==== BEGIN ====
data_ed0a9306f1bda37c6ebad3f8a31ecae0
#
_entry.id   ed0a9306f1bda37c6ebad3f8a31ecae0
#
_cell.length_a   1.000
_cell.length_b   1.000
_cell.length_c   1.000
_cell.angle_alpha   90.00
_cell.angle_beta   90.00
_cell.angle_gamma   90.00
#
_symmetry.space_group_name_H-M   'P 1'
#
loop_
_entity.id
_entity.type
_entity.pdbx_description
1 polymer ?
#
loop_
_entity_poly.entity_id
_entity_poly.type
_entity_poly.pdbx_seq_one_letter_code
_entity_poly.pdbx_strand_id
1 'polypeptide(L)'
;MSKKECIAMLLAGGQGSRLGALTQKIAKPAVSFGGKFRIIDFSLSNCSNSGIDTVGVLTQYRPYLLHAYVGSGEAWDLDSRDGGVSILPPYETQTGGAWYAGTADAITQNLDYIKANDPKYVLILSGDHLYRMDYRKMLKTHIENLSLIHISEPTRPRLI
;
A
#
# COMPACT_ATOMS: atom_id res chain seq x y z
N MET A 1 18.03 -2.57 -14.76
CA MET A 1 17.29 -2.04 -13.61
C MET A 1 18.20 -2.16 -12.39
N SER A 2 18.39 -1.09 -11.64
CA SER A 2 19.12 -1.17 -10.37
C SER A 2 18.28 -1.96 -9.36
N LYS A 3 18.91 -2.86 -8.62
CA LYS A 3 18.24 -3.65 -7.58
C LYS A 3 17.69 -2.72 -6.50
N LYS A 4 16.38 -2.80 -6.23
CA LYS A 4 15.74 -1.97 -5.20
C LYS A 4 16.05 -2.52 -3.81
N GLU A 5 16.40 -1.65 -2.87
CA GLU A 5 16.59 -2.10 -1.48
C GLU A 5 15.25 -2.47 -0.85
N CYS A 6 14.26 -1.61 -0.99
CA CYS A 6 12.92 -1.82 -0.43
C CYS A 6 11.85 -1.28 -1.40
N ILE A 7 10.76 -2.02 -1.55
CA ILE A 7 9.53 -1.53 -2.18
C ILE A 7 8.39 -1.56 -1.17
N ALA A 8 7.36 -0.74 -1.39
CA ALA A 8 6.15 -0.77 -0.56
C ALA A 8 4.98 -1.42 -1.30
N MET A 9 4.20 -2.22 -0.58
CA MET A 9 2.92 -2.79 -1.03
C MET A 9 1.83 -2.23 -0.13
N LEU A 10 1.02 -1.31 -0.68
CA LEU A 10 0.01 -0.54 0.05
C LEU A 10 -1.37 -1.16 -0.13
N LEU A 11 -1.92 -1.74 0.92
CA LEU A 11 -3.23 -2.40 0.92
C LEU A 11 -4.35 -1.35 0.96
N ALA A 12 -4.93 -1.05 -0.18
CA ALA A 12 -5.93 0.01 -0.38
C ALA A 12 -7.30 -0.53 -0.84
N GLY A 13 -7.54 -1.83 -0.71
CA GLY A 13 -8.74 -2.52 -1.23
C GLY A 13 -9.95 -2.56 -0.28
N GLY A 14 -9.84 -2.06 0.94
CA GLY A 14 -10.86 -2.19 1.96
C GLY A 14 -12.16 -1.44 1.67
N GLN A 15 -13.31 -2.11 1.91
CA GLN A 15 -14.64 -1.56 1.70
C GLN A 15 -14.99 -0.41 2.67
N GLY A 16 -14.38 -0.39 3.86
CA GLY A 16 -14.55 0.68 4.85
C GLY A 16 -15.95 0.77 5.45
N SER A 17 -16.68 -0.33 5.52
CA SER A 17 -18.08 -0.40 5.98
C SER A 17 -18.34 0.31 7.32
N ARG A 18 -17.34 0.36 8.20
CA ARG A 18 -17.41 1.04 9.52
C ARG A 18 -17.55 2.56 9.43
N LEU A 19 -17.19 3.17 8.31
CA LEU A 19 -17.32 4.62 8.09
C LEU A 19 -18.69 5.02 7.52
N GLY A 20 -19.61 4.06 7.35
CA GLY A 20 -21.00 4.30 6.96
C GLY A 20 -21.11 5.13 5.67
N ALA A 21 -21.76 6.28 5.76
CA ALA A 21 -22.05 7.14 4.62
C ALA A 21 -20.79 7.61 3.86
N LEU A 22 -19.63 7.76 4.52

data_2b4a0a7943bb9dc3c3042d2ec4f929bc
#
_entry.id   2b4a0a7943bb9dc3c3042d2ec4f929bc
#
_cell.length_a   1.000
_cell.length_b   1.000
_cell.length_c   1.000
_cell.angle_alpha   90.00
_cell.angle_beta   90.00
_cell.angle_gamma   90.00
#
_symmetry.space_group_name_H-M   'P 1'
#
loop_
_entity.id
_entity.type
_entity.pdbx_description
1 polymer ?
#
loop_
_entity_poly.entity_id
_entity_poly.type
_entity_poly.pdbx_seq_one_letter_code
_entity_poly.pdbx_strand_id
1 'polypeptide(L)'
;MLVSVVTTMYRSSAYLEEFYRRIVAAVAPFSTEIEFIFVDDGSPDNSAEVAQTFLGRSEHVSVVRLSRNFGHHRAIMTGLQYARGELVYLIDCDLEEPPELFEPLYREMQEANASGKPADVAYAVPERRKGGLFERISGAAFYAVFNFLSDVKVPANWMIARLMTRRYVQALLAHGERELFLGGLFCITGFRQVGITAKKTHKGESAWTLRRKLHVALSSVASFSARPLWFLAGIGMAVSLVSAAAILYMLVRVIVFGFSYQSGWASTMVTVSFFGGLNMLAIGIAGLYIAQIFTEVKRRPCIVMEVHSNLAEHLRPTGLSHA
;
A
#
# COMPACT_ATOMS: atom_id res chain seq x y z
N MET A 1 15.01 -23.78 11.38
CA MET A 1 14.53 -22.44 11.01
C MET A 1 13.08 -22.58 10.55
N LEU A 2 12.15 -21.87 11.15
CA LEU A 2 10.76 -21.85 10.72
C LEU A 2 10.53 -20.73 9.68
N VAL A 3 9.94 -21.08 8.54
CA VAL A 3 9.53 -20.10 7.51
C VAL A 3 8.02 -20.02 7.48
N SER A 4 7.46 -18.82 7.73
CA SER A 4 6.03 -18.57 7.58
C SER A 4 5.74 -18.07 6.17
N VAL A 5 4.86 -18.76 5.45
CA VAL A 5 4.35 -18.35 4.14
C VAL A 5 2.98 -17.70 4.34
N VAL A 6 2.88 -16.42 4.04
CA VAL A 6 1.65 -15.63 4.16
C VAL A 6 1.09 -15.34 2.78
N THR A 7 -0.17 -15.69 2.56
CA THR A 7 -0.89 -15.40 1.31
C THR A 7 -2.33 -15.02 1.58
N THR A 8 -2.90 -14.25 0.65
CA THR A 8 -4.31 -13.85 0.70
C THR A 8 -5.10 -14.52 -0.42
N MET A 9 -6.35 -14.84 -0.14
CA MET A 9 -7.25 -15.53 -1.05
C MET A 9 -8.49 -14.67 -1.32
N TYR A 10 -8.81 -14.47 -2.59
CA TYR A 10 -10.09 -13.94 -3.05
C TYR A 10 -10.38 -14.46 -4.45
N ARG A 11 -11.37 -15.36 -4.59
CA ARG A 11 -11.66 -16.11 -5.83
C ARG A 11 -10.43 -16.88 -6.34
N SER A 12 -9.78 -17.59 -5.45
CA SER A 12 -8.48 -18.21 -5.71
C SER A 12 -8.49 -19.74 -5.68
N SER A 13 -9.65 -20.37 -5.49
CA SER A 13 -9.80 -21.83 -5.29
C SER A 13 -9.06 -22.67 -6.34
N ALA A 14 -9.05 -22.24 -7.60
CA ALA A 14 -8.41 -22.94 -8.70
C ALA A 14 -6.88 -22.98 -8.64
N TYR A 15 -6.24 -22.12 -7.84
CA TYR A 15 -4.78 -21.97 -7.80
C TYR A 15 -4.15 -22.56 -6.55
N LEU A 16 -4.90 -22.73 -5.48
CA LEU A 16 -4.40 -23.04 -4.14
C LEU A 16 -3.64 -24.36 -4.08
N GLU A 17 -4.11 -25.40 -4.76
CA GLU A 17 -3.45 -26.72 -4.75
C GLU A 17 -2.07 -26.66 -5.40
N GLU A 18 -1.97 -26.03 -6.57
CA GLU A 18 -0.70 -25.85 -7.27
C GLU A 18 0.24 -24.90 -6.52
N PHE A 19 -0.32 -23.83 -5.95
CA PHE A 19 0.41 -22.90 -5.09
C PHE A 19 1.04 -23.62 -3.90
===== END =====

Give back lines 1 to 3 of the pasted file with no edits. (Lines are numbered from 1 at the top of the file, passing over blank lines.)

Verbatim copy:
data_ed0a9306f1bda37c6ebad3f8a31ecae0
#
_entry.id   ed0a9306f1bda37c6ebad3f8a31ecae0